Why doesn’t Apple want its operating system, Mac OS X, to be installed on non-Apple hardware ie. on the majority of Personal Computers in the world?
Marketing (long term)
This article was written in response to Massimo Mantelli’s exhilarating post – I HAVE A MUTE HACKINTOSH
The text in italics serves only to contextualize the post, also in a temporal sense.
In January 2006, the transition from IBM PowerPC processors to Intel x86 began for Apple Computers. This occurred simultaneously with the presentation of Bootcamp, software that allows you to natively install Microsoft Windows XP and Vista operating systems on all Apple computers with Intel processors. In January this year, Apple Computers Inc. changed its name to Apple Inc., thus declaring that its core business (ie. the key activities that contribute the most to the company’s production and turnover) is no longer “only” the design, production and sale of computers and relevant operating systems, but also software, music, telephony and entertainment.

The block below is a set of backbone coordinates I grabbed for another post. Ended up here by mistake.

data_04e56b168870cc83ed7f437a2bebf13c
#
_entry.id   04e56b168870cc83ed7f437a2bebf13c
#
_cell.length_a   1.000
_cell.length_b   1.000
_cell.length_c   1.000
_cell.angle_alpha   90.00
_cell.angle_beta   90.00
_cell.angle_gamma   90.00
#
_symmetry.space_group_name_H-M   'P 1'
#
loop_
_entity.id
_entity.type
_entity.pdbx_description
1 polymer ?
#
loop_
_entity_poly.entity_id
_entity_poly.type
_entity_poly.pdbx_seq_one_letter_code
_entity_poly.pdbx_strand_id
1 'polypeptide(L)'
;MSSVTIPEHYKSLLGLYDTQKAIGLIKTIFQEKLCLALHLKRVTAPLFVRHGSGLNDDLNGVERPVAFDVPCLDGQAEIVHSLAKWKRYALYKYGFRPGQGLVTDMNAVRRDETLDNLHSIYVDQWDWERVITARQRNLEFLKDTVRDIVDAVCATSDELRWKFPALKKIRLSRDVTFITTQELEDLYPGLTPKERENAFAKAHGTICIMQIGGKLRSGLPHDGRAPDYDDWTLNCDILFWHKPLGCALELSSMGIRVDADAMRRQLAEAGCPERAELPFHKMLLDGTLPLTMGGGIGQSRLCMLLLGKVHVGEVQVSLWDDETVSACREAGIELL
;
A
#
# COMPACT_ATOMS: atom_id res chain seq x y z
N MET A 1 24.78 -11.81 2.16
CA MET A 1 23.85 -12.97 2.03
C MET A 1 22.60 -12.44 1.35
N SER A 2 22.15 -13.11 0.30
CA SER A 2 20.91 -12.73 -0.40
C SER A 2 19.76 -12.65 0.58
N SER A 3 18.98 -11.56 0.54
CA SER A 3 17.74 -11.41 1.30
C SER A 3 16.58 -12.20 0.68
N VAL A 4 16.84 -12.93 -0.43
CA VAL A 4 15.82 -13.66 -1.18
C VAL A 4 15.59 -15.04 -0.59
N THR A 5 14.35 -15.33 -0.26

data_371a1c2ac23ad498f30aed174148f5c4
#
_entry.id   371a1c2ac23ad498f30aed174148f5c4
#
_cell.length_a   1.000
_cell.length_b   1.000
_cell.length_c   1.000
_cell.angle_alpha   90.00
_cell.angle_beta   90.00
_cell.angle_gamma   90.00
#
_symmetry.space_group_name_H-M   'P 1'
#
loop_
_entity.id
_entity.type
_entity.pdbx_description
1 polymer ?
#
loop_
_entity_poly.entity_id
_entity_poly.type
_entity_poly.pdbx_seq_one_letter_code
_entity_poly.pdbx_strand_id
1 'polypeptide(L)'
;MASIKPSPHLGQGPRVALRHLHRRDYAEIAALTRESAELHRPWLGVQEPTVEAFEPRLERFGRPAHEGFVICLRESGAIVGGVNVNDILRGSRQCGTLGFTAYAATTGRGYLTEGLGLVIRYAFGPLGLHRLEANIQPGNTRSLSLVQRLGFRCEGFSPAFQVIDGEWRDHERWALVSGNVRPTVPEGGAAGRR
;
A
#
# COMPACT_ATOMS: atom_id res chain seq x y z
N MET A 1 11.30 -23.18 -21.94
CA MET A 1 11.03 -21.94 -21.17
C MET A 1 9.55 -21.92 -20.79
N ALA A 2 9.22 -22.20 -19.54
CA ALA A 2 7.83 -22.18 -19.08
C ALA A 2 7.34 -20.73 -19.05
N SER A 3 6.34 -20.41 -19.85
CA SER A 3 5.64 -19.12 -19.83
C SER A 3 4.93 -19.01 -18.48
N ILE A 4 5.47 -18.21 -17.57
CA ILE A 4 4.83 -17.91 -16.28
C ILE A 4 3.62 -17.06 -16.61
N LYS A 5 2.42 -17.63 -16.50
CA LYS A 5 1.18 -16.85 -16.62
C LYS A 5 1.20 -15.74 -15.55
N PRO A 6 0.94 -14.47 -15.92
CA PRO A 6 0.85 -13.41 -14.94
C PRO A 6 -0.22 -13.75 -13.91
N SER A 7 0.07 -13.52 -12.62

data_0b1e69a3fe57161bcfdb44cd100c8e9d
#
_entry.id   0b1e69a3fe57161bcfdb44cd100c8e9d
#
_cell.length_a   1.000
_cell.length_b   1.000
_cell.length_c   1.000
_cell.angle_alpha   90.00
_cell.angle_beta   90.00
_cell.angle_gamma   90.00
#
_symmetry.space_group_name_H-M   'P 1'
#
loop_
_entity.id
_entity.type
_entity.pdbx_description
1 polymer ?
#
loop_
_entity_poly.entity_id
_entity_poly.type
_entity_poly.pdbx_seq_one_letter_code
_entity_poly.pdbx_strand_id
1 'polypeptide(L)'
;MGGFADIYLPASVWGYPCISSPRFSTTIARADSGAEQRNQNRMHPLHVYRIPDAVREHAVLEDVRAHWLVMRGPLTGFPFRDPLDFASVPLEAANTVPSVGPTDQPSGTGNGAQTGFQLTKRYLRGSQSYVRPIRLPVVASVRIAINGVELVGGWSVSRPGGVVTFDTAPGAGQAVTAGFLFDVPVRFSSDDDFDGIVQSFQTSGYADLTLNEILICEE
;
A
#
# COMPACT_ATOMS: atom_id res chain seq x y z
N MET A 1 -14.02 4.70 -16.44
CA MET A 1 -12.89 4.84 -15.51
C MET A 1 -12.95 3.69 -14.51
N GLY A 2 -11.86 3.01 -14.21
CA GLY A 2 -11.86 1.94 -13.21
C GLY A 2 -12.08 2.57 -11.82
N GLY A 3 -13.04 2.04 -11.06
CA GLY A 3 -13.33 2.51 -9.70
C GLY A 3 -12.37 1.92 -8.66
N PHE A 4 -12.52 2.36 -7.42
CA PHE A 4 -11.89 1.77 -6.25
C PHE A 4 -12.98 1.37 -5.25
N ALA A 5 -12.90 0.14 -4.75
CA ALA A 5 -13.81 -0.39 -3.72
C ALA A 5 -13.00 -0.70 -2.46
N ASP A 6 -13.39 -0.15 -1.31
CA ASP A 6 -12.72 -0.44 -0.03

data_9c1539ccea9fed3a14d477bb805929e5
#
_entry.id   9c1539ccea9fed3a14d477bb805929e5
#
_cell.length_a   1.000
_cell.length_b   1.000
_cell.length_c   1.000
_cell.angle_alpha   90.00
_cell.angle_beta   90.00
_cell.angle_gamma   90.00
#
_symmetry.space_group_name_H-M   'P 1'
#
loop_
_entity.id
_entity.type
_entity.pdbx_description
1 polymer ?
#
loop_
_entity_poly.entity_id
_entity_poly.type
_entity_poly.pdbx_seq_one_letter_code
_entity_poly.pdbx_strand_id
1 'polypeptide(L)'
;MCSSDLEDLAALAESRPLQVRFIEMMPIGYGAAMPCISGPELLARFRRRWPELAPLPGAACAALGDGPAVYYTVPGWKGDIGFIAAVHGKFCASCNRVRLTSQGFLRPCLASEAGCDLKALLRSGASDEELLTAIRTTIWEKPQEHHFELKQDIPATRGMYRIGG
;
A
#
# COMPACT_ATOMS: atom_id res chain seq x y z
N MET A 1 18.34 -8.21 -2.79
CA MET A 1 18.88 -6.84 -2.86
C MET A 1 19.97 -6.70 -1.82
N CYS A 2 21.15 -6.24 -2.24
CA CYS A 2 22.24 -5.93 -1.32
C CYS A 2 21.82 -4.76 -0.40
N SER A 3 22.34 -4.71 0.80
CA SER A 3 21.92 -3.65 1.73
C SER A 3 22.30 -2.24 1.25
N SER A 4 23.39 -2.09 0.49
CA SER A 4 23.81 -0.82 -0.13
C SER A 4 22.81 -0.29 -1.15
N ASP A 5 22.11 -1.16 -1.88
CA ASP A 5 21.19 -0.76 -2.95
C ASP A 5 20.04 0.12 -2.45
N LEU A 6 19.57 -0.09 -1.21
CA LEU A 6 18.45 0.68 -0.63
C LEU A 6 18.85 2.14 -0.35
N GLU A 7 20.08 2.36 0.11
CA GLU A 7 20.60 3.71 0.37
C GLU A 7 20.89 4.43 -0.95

Currently, in September 2008, Microsoft Windows can be installed on the two main hardware platforms, PC and Mac, and the success of virtualization software allows nearly all operating systems to be run on nearly all hardware platforms. The lack of interaction between Mac OS X and PC hardware is therefore increasin
gly felt. Computing history shows us that when there is an obstacle to overcome, there is always someone who is willing to undertake pioneering research to try to solve the problem. Often the solutions either become standards, consolidated and adopted universally by whoever needs them, or the high walls set up by this or that company, seeking to limit the use of its products, crumble over time.
In my opinion, the most striking example of this is Unix and Linux. But that’s another long story.
In the story of Mac OS X, the pioneers are OSx86 project wiki, EFI-X, Psystar wiki – businesses, foundations, organizations, and individuals who believe that a path to overcome this obstacle, which has been created solely by Apple, exists, and are ready to pursue it.
If I were to declare today: “In the future, Mac OS X will run natively on PC platforms”, this would not be controversial because technically, the distance between the two worlds is now minimal.
Continue reading ‘Why can’t you install Mac OS X on a PC?’ »